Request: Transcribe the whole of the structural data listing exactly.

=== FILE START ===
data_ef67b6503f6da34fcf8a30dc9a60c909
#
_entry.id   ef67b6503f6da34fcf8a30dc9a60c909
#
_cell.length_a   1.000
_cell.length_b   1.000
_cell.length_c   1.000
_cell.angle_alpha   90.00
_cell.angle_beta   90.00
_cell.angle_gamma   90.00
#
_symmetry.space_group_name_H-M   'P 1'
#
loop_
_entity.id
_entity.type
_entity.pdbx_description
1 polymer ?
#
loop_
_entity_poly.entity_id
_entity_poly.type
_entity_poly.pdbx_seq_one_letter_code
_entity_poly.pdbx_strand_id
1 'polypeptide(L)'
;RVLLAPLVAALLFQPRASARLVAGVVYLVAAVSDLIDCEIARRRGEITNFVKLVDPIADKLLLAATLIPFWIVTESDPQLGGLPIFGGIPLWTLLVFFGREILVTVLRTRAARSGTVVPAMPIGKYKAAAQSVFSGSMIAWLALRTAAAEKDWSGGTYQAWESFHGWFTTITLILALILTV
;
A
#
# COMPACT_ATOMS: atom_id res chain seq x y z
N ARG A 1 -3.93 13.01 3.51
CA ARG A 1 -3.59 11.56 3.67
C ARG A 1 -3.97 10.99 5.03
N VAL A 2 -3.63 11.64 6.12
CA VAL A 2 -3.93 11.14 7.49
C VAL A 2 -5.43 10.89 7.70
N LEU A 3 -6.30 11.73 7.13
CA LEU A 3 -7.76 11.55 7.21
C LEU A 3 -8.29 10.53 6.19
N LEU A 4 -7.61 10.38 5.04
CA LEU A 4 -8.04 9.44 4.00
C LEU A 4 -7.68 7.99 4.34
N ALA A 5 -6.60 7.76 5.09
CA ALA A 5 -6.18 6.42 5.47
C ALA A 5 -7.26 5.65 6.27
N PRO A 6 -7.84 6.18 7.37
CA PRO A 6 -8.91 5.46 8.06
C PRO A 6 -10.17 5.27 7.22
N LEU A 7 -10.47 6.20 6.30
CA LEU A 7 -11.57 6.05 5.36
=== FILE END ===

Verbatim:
data_ef67b6503f6da34fcf8a30dc9a60c909
#
_entry.id   ef67b6503f6da34fcf8a30dc9a60c909
#
_cell.length_a   1.000
_cell.length_b   1.000
_cell.length_c   1.000
_cell.angle_alpha   90.00
_cell.angle_beta   90.00
_cell.angle_gamma   90.00
#
_symmetry.space_group_name_H-M   'P 1'
#
loop_
_entity.id
_entity.type
_entity.pdbx_description
1 polymer ?
#
loop_
_entity_poly.entity_id
_entity_poly.type
_entity_poly.pdbx_seq_one_letter_code
_entity_poly.pdbx_strand_id
1 'polypeptide(L)'
;RVLLAPLVAALLFQPRASARLVAGVVYLVAAVSDLIDCEIARRRGEITNFVKLVDPIADKLLLAATLIPFWIVTESDPQLGGLPIFGGIPLWTLLVFFGREILVTVLRTRAARSGTVVPAMPIGKYKAAAQSVFSGSMIAWLALRTAAAEKDWSGGTYQAWESFHGWFTTITLILALILTV
;
A
#
# COMPACT_ATOMS: atom_id res chain seq x y z
N ARG A 1 -3.93 13.01 3.51
CA ARG A 1 -3.59 11.56 3.67
C ARG A 1 -3.97 10.99 5.03
N VAL A 2 -3.63 11.64 6.12
CA VAL A 2 -3.93 11.14 7.49
C VAL A 2 -5.43 10.89 7.70
N LEU A 3 -6.30 11.73 7.13
CA LEU A 3 -7.76 11.55 7.21
C LEU A 3 -8.29 10.53 6.19
N LEU A 4 -7.61 10.38 5.04
CA LEU A 4 -8.04 9.44 4.00
C LEU A 4 -7.68 7.99 4.34
N ALA A 5 -6.60 7.76 5.09
CA ALA A 5 -6.18 6.42 5.47
C ALA A 5 -7.26 5.65 6.27
N PRO A 6 -7.84 6.18 7.37
CA PRO A 6 -8.91 5.46 8.06
C PRO A 6 -10.17 5.27 7.22
N LEU A 7 -10.47 6.20 6.30
CA LEU A 7 -11.57 6.05 5.36